The Book of Mormon, apart from its function as history, is essentially a record of the dealings of God with a long series of prophets, from Lehi, in the sixth century before Christ, to Moroni, a thousand years later. As witnesses of Jesus Christ, all were called to be teachers of righteousness. Though their teachings were all based in the gospel of Jesus Christ and they taught the same essential things, the record we have preserves some individual points of emphasis: Abinadi stressed living the Mosaic law with the proper spirit (Mosiah12, 13); Nephi and Alma preached baptism and repentance (2 Ne. 31; Mosiah18), as did Alma’s sons (Alma 17– 29). Many, including Nephi, Enos, Ether, and Moroni, were prompted to write and speak of faith and the gift of the Holy Ghost (e.g., 2 Ne. 26:13; 32:2–3). In counsel to his son Jacob, Lehi taught the principles of “opposition in all things” and of agency (2 Ne. 2). King Benjamin urged his people to serve God by serving one another (Mosiah 2:17). He and other Book of Mormon prophets, like their Old Testament counterparts, warned against vanity, greed, sexual immorality, materialism, and similar sins; but they also counseled love, kindness, patience, humility, and all peaceable things.
The Hebrew prophets spoke for God for many centuries until the post-apostolic era, from the second to the nineteenth centuries, when faith in continuing prophecy had vanished in that part of the world and when people assumed, even as did some in Jesus’ day, that the prophets were dead (John 8:53) and their offices abolished. To believe that God had spoken to people of one’s own time was “the test that Christ’s generation could not pass” (Nibley,The World and the Prophets,3:7).
“He that prophesieth,” wrote Paul, “speaketh unto men to edification, and exhortation, and comfort” (1 Cor. 14:3)—such a person teaches, admonishes, and gives assurance of God’s love. The prophets have proclaimed those God-given messages in many ways and with varying emphases. Their messages, though timeless in import, have been relevant to the immediate life of communities and nations. Some have combined their functions as prophets with other activities, such as being judges, military leaders, historians, poets, and church and civic administrators.
Some prophets have been popular figures and charismatic leaders—Moses, Samuel, and Alma, for instance. But many have suffered abuse and betrayal. For every prophet who has been honored during earth life, many have suffered persecution and even martyrdom (2 Chr. 36:15–16; Matt. 5:11–12; Mosiah 17:20; D&C 135). Clearly, prophetic messages have not been designed to gain popular favor. A fundamental, common theme in all these messages is the call to repentance. Though prophets have counseled mercy, brotherhood, and humility, and though they have promised life and joy to those who have sought to love God and to receive his love, they have foreseen sorrow and despair as the unavoidable consequences of immorality, greed, idolatry, malice, pride, and other sins. They have yearned for peace, but they have condemned false prophets who have cried, “Peace, peace; when there is no peace” (Jer. 6:14). Unwarranted complacency, obsessive materialism, and the worship of other gods were main attributes of false prophets and their followers.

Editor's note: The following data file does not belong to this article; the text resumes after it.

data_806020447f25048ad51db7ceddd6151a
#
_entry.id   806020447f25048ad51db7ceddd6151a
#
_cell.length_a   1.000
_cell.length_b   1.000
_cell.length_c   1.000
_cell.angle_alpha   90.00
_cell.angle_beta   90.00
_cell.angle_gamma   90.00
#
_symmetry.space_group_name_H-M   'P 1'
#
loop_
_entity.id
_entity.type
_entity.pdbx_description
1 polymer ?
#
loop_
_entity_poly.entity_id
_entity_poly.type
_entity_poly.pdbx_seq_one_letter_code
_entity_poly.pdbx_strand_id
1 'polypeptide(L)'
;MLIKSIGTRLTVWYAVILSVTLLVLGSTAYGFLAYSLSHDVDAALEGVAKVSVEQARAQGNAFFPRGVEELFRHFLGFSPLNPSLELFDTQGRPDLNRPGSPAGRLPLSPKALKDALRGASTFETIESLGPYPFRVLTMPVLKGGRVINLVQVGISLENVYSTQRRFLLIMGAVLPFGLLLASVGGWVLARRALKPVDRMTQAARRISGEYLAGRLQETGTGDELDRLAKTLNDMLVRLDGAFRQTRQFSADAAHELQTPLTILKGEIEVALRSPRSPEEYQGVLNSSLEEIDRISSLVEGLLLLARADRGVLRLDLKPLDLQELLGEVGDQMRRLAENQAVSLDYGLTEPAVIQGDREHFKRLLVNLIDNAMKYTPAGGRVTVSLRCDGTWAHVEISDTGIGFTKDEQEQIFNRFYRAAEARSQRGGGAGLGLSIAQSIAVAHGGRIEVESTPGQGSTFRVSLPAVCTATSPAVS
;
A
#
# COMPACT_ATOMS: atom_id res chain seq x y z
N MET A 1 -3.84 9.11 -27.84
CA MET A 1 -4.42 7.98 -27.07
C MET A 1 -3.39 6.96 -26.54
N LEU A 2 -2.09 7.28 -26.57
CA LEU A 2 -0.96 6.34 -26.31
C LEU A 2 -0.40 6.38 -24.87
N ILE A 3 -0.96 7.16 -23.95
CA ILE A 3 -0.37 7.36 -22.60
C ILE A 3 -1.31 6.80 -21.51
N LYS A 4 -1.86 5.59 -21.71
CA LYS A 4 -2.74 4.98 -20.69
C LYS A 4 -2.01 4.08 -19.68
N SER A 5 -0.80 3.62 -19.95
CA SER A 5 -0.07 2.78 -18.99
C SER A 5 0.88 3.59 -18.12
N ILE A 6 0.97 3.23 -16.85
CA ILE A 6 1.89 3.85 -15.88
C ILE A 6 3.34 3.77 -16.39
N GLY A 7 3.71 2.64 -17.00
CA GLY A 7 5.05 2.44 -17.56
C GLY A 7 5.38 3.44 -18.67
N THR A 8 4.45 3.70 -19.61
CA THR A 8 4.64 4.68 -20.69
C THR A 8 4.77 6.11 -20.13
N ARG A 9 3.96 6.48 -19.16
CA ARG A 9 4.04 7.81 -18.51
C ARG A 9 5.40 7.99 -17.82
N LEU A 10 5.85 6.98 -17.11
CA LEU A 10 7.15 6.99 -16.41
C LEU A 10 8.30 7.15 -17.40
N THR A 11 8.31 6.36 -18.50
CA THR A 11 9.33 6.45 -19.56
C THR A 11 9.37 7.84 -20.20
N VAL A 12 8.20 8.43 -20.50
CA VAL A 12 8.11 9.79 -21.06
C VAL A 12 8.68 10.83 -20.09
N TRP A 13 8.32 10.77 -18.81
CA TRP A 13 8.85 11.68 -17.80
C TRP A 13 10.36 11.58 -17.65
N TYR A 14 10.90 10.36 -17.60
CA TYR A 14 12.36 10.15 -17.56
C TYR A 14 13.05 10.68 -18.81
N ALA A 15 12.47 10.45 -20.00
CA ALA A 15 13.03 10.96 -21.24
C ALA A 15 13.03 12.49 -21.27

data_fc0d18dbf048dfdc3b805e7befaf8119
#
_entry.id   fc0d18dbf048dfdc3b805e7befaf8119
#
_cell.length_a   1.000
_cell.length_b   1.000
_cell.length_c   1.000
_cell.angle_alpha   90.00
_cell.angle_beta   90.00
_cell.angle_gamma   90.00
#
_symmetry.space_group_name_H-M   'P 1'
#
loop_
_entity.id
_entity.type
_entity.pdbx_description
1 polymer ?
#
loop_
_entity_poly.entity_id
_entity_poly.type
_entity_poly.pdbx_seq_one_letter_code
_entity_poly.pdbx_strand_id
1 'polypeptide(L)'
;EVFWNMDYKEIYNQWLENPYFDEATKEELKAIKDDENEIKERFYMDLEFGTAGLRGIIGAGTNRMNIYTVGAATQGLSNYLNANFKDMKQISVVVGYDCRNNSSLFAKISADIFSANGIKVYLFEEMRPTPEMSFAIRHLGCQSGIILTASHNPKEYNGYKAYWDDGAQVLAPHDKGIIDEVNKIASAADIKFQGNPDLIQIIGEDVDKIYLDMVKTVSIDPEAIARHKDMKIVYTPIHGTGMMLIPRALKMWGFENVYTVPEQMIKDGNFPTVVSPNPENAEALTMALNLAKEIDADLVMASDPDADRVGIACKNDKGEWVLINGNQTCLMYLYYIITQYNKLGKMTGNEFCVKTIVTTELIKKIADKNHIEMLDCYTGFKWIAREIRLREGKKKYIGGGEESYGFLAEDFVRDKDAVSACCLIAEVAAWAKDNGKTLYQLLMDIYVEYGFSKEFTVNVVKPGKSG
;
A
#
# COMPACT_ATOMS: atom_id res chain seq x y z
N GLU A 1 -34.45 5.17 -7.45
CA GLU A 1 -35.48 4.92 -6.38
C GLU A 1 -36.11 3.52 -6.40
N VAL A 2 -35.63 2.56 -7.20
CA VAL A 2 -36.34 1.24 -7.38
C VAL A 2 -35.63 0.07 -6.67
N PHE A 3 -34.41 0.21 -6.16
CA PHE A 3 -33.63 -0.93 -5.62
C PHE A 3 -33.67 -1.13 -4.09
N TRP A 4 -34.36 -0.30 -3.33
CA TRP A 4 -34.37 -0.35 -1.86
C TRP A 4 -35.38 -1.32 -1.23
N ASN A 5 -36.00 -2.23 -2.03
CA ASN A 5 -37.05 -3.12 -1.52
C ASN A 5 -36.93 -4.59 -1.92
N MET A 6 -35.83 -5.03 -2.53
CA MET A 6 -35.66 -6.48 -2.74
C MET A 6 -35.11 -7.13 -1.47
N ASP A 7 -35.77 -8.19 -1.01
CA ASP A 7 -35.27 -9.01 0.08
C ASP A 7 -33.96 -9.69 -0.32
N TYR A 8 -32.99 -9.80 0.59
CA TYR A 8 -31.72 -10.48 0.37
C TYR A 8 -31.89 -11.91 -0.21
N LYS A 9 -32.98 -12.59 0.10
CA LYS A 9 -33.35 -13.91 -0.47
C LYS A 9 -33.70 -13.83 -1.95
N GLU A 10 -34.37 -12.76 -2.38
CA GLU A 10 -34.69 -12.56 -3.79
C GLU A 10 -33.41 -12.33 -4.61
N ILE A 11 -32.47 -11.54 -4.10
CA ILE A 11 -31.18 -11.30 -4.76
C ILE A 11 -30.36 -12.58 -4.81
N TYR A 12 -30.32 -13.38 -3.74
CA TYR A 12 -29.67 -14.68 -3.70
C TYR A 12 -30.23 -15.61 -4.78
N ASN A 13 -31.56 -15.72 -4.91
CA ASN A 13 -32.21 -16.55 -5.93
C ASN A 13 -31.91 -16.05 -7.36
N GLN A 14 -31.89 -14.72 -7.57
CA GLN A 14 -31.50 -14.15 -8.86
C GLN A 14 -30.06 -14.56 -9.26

No true prophets, ancient or modern, have ever called themselves to their positions. Some, such as Moses, Amos, and Jeremiah, have even accepted the calling reluctantly. Some, including John the Baptist, Samuel, Nephi, and Joseph Smith, were called in childhood or youth.
The calls made to individual prophets and God’s further communications with and through them have been accomplished in various ways: through the ministering of angels; in dreams; in day or night visions; by prophetic inspiration, an intense conviction verified by subsequent events; by the literal voice of God; and in face-to-face visitations such as those experienced by Moses (Ex. 33:11), Enoch (Moses 7:4), and Joseph Smith (Joseph Smith—History 1:17). Sometimes the call has come with blinding intensity, as in those of Paul and Alma; sometimes, as with Elijah, the prophet has heard “a still small voice” (1 Kgs. 19:12). God has often spoken to his prophets in answer to prayer, but true prophets have not been mystics who try to make contact with the unseen by self-induced trances or similar means.
The calling of a prophet has always been made, and his messages have been written or spoken, through the power of the Holy Ghost, sometimes called the Spirit of the Lord (Acts 2:1–4, 37–42). Ananiasput his hands on Paul that he might receive his sight and be filled with the Holy Ghost. “And straightway he preached Christ. . .that he is the Son of God” (Acts 9:17–20). So, too, did the prophets before Paul, and so have all of them since. In close conjunction with the gift of the Holy Ghost is the priesthood power that has been exercised by God’s representatives throughout all dispensations.
Madsen, Truman G. Joseph Smith the Prophet. Salt Lake City, 1989.
McConkie, Bruce R. A New Witness for the Articles of Faith.Salt Lake City, 1985.
Nibley, Hugh W. The World and the Prophets.Vol. 3 of Collected Works of Hugh Nibley.
Smith, J. M. Powis. The Prophets and Their Times. Chicago, 1925.
Smith, Joseph. History of the Church of Jesus Christ of Latter-day Saints, ed. B. H. Roberts, 2d ed., rev. Salt Lake City, 1957.
Welch, John W. “The Calling of a Prophet.” In The Book of Mormon: First Nephi, The Doctrinal Foundation, ed. M. Nyman and C. Tate, pp. 35–54. Provo, Utah, 1988.
RALPH A. BRITSCH
TODD A. BRITSCH